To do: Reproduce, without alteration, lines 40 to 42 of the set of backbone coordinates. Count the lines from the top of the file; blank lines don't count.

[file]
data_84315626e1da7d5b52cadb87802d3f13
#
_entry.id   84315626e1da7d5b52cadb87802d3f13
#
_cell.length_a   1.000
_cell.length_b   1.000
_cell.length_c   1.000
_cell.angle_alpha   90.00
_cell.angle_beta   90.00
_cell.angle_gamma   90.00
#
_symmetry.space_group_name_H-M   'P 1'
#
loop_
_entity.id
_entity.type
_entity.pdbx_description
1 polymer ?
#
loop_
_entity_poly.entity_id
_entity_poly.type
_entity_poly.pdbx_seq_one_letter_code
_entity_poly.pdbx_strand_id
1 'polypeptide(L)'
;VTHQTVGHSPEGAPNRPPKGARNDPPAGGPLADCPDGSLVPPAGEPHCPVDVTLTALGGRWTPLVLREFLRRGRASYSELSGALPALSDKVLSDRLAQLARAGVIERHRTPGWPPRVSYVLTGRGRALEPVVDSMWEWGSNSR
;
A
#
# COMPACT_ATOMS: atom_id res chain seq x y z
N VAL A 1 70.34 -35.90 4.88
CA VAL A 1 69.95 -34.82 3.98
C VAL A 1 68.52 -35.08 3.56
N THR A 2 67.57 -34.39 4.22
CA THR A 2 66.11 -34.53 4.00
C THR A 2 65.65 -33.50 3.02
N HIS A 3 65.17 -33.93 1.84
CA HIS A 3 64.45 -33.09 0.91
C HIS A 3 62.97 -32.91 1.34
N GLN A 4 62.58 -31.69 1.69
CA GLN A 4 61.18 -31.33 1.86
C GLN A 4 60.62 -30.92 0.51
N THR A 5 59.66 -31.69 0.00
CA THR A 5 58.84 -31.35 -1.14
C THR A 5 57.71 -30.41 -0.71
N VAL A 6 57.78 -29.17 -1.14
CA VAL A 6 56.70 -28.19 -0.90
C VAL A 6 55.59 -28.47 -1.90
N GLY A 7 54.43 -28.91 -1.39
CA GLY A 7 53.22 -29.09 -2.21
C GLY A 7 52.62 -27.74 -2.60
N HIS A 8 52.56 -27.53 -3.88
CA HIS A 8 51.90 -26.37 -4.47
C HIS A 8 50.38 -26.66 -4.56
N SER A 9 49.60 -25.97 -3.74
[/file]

N GLN A 4 62.58 -31.69 1.69
CA GLN A 4 61.18 -31.33 1.86
C GLN A 4 60.62 -30.92 0.51